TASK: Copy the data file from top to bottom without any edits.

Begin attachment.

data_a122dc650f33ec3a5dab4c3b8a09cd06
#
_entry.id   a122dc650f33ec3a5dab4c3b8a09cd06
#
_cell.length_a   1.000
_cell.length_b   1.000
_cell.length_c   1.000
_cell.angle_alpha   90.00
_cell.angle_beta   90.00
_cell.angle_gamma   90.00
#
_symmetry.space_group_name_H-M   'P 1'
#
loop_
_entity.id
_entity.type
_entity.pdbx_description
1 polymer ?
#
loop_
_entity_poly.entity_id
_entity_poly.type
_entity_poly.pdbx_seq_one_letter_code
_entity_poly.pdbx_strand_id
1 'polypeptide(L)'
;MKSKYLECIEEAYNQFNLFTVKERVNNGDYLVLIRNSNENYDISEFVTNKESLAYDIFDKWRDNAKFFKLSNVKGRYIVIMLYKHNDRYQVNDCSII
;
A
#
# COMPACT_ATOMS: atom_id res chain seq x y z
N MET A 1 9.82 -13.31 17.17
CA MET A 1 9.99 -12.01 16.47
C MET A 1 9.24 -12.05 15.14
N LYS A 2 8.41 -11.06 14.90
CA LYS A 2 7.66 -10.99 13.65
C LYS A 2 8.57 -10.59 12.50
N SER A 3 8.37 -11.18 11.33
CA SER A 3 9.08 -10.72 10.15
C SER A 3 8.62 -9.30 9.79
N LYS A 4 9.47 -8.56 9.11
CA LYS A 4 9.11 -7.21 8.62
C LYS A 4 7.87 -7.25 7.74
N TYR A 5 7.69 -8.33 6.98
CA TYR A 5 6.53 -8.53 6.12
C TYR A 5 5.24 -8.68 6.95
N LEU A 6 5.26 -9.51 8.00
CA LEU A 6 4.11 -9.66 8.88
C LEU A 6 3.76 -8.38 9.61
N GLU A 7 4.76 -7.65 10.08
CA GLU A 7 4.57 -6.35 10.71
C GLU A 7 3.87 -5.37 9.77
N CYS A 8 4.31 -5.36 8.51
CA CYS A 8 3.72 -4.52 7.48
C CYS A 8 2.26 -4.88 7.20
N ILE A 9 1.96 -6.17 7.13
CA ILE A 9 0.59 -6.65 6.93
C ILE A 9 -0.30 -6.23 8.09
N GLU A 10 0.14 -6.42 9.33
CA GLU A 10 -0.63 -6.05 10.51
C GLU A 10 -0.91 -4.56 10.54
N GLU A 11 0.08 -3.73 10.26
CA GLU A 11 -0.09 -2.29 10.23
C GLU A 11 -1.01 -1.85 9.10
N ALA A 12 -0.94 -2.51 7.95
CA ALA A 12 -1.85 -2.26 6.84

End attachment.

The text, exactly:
data_a122dc650f33ec3a5dab4c3b8a09cd06
#
_entry.id   a122dc650f33ec3a5dab4c3b8a09cd06
#
_cell.length_a   1.000
_cell.length_b   1.000
_cell.length_c   1.000
_cell.angle_alpha   90.00
_cell.angle_beta   90.00
_cell.angle_gamma   90.00
#
_symmetry.space_group_name_H-M   'P 1'
#
loop_
_entity.id
_entity.type
_entity.pdbx_description
1 polymer ?
#
loop_
_entity_poly.entity_id
_entity_poly.type
_entity_poly.pdbx_seq_one_letter_code
_entity_poly.pdbx_strand_id
1 'polypeptide(L)'
;MKSKYLECIEEAYNQFNLFTVKERVNNGDYLVLIRNSNENYDISEFVTNKESLAYDIFDKWRDNAKFFKLSNVKGRYIVIMLYKHNDRYQVNDCSII
;
A
#
# COMPACT_ATOMS: atom_id res chain seq x y z
N MET A 1 9.82 -13.31 17.17
CA MET A 1 9.99 -12.01 16.47
C MET A 1 9.24 -12.05 15.14
N LYS A 2 8.41 -11.06 14.90
CA LYS A 2 7.66 -10.99 13.65
C LYS A 2 8.57 -10.59 12.50
N SER A 3 8.37 -11.18 11.33
CA SER A 3 9.08 -10.72 10.15
C SER A 3 8.62 -9.30 9.79
N LYS A 4 9.47 -8.56 9.11
CA LYS A 4 9.11 -7.21 8.62
C LYS A 4 7.87 -7.25 7.74
N TYR A 5 7.69 -8.33 6.98
CA TYR A 5 6.53 -8.53 6.12
C TYR A 5 5.24 -8.68 6.95
N LEU A 6 5.26 -9.51 8.00
CA LEU A 6 4.11 -9.66 8.88
C LEU A 6 3.76 -8.38 9.61
N GLU A 7 4.76 -7.65 10.08
CA GLU A 7 4.57 -6.35 10.71
C GLU A 7 3.87 -5.37 9.77
N CYS A 8 4.31 -5.36 8.51
CA CYS A 8 3.72 -4.52 7.48
C CYS A 8 2.26 -4.88 7.20
N ILE A 9 1.96 -6.17 7.13
CA ILE A 9 0.59 -6.65 6.93
C ILE A 9 -0.30 -6.23 8.09
N GLU A 10 0.14 -6.42 9.33
CA GLU A 10 -0.63 -6.05 10.51
C GLU A 10 -0.91 -4.56 10.54
N GLU A 11 0.08 -3.73 10.26
CA GLU A 11 -0.09 -2.29 10.23
C GLU A 11 -1.01 -1.85 9.10
N ALA A 12 -0.94 -2.51 7.95
CA ALA A 12 -1.85 -2.26 6.84